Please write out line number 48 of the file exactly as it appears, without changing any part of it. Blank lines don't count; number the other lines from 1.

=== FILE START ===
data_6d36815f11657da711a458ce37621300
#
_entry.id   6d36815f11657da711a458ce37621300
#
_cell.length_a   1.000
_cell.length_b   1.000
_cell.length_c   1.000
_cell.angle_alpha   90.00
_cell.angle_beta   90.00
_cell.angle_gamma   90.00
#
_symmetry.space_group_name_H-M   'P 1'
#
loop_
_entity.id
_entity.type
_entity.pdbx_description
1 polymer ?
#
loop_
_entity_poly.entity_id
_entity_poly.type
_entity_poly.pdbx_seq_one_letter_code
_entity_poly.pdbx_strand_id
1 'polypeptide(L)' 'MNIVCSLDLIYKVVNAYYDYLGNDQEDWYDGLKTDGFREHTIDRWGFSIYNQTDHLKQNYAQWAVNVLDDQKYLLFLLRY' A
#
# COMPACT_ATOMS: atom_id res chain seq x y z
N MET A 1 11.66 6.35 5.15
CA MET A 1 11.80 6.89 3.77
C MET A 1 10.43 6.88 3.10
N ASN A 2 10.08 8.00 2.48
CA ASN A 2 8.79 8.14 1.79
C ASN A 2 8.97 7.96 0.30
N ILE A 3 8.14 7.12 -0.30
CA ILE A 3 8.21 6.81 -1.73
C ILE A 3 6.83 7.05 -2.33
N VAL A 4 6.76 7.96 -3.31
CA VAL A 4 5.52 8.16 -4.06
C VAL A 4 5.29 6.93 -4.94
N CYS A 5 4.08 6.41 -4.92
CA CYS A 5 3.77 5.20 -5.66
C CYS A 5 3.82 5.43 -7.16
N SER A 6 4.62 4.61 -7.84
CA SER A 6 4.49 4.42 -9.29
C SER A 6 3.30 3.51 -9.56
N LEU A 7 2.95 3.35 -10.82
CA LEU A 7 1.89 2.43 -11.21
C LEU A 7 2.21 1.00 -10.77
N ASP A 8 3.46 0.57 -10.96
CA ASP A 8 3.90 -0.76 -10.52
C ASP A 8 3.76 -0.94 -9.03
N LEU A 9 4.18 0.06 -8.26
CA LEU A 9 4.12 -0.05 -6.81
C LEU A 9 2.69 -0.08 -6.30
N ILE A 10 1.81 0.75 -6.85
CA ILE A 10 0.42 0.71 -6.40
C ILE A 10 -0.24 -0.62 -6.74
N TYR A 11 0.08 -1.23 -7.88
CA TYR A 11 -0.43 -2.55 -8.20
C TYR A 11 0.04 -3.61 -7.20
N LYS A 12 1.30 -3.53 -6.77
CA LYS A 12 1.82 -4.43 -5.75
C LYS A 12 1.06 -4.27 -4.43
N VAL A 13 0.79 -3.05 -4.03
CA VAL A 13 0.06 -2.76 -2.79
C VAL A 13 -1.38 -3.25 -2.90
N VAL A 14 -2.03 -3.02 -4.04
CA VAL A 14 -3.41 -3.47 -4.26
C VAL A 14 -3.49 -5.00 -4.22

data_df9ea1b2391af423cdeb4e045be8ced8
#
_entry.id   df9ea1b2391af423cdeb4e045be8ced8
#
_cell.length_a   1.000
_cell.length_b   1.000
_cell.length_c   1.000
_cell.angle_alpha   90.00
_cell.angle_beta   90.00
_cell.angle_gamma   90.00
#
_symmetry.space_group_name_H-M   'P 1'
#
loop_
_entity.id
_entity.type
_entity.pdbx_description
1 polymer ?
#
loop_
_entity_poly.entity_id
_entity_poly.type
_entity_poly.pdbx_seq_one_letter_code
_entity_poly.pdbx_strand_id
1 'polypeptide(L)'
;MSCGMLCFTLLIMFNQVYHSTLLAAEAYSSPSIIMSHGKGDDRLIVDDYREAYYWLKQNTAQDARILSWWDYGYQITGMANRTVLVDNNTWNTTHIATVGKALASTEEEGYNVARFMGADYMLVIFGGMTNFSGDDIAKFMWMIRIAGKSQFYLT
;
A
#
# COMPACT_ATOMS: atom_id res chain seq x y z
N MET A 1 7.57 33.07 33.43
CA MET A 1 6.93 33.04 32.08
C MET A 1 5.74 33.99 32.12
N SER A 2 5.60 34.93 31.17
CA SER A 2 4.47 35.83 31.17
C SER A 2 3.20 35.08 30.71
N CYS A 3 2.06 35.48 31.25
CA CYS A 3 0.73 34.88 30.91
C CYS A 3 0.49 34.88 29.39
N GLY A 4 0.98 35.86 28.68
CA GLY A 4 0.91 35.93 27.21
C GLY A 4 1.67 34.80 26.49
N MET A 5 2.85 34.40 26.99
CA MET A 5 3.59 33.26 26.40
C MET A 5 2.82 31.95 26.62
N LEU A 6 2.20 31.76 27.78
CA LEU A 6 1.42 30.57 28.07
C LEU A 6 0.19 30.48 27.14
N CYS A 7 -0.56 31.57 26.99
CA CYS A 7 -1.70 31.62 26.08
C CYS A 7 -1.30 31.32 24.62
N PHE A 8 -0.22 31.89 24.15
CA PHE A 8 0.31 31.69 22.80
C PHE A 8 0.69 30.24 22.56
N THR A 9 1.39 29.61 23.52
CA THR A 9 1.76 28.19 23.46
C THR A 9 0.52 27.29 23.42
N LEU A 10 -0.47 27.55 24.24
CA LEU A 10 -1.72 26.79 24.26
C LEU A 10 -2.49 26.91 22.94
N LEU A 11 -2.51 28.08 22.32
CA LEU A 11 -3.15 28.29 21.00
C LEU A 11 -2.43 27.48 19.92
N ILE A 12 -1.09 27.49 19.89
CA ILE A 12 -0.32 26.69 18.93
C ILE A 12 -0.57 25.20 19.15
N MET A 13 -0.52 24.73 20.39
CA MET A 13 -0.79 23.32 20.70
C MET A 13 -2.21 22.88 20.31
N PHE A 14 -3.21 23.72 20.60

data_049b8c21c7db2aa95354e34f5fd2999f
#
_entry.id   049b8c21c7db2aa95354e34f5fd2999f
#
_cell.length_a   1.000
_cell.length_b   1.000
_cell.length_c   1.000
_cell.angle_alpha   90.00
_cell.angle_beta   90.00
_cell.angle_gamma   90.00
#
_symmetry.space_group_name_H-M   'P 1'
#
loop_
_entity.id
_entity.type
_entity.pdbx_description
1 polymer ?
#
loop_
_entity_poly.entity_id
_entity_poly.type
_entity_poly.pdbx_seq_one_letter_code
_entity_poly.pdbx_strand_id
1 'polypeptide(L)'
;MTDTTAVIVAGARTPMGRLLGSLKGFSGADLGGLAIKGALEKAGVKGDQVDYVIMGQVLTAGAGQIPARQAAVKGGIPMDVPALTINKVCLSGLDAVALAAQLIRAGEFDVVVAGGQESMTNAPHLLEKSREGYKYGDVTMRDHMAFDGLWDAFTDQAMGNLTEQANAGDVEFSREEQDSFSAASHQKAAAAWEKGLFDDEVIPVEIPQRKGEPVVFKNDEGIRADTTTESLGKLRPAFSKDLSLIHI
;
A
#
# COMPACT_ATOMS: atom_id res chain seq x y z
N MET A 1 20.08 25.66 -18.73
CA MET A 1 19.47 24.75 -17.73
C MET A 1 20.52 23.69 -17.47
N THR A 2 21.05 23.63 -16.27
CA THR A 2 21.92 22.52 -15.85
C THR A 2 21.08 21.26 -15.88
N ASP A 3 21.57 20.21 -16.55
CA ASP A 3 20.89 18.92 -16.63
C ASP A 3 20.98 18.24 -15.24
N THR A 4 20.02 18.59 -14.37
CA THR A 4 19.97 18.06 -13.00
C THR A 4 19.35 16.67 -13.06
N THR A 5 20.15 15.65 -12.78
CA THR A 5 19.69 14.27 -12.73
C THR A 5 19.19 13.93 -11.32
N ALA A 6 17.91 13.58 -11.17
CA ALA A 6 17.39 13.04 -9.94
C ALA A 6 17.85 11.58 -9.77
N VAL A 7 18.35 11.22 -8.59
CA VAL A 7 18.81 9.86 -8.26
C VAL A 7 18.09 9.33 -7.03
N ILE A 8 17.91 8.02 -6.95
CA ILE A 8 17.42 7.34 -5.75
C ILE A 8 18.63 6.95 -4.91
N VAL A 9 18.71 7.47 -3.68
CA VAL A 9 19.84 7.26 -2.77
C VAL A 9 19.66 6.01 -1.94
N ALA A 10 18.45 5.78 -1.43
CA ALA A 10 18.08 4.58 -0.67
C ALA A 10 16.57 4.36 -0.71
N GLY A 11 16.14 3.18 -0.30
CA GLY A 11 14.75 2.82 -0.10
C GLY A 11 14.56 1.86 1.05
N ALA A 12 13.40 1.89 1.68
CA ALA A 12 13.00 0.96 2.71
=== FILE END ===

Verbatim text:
C LEU A 7 2.21 1.00 -10.77